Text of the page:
To get true value, I’d either have to own a piece-of-garbage property which is constantly in disrepair and/or a shit-for-brains tenant that is overly demanding and a general pain in the ass. In any case, a fully managed service won’t resolve either of those problems, but you’ll at least get your moneys worth from the service. Of course, the true solution would be to refurb the property and/or get rid of the problem tenant. In the mean time, most agents aren’t ‘actively’ managing your property 24/7… because it typically ‘just works’ on autopilot. Most of the labour is done at the beginning of a tenancy, and most rudimentary ‘tenant-find’ packages covers that stretch of the relay.

When you should NOT use a fully managed service

  • Just because it feels like the ‘natural thing to do’
    As discussed, you don’t need to use a fully-managed service, so don’t just blindly opt for it because it seems like the natural step.
  • When the objective is to maximise profits
    Turning a profit in today’s climate is hard enough, and it’s only getting more difficult as our running costs are continuing to rocket. So if you want to stand a fighting chance, one of the best ways of achieving it is by running the show yourself, because one of the most crippling running costs are agent management fees.

    The whole ‘ditching the agent’ step may seem overwhelming, but that’s only what they want you to believe. FIGHT IT! Or at least, look into the other options. A good starting point would be to dive into my guide for new landlords.

  • When you have good tenants
    Yup, I firmly believe that most landlords are shitting money down the drain if they’re paying for a managed service while harbouring decent tenants.
  • If you’re generally rational, organised & have common sense
    I think a lot of novice landlords over-complicate the role of a landlord. It really isn’t that complicated, especially now more than ever, when information is so ridiculously easy to access.

    If you’re rational, organised & have a shred of common sense… you don’t need someone to manage the ship.

  • When you require ongoing support & guidance
    I’m guessing a bunch of landlords use managed services for the ongoing support and guidance, which includes keeping up with all the legalities. Being kept in the loop is important, and every sensible landlord will want to keep their finger on the pulse of the ever-changing landlord law.

    However, I personally don’t think agents are the best outlet for keeping up-to-date. Not only is their information often lousy, but they also have this annoying habit of transforming every newly introduced legislation into a needless money-making opportunity.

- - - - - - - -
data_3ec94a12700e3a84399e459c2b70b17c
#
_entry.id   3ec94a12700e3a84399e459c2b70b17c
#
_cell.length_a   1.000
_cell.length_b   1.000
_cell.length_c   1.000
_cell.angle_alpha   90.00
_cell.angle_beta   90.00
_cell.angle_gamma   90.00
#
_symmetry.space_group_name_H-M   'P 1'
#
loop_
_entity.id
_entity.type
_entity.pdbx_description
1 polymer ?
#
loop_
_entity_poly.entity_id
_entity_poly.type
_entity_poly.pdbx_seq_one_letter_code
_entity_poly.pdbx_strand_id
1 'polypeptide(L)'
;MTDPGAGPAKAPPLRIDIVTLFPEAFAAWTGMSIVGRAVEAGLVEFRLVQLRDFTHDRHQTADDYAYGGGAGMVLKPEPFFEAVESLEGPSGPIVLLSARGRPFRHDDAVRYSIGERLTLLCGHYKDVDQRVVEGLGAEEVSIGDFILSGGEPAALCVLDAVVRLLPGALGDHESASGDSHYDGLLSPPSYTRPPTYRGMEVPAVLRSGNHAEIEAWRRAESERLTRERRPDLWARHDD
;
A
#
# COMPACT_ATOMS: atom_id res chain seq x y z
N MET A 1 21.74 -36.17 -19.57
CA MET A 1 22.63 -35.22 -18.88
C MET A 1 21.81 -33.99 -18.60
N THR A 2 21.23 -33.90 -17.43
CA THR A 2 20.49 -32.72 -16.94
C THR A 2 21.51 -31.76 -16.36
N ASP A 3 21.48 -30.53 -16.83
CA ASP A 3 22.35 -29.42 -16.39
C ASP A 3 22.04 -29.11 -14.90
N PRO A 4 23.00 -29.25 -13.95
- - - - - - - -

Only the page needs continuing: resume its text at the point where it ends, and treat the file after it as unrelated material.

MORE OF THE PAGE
If you’re looking for ongoing support, guidance and the need-to-know news, I recommend signing up to a reputable landlord association instead. Not only are they a hell of a lot cheaper, but they’re also able to provide much more reliable and accurate support.

    Don’t shoot the messenger, I’m just sayin’

  • Dealing with problem tenants, evictions and other legal issues
    As said, I think there’s a common misconception when it comes to understanding the actual role of a letting agent, and I’m saying that in defence of all agents, even the one’s in their Uncle’s oversized suit and greasy slicked-back hair.

    While they can offer a certain degree of support when dealing with tenants that need evicting, it’s important to note that they are not solicitors, nor are they [usually] qualified to give legal advice, and their managed service won’t typically include anything more than ‘middle-man’ correspondence and serving an eviction notice (which you can easily do yourself). So when landlords opt into a managed service because of the added perk of non-existent ‘specialist legal support’, they also may as well turn up to a knife fight with a banana.

    My point is, don’t sign on the dotted line if you’re looking for ongoing legal support from your agent in case shit hits the fan. They aren’t the best people to turn to in those situations, because most of the times they don’t even understand the law themselves. Their job is to manage your rental, not enforce the law. I’m often reminded of that when I look through the tenancy agreement contracts they use- they’re usually riddled with clauses which aren’t even enforceable because they contradict statutory law. A couple of classics are unfair ‘late payment fees’ and ludicrously early end of tenancy notification periods they require from tenants.

    At best, it’s embarrassing.

    In conclusion, if you’re dealing with problem tenants and eviction looks like it’s on the cards, whether you’re using a manged service or not, your best bet is to talk directly to a professional eviction company. They will know have a better understanding of the law and subsequently know how to deal with the situation most efficiently.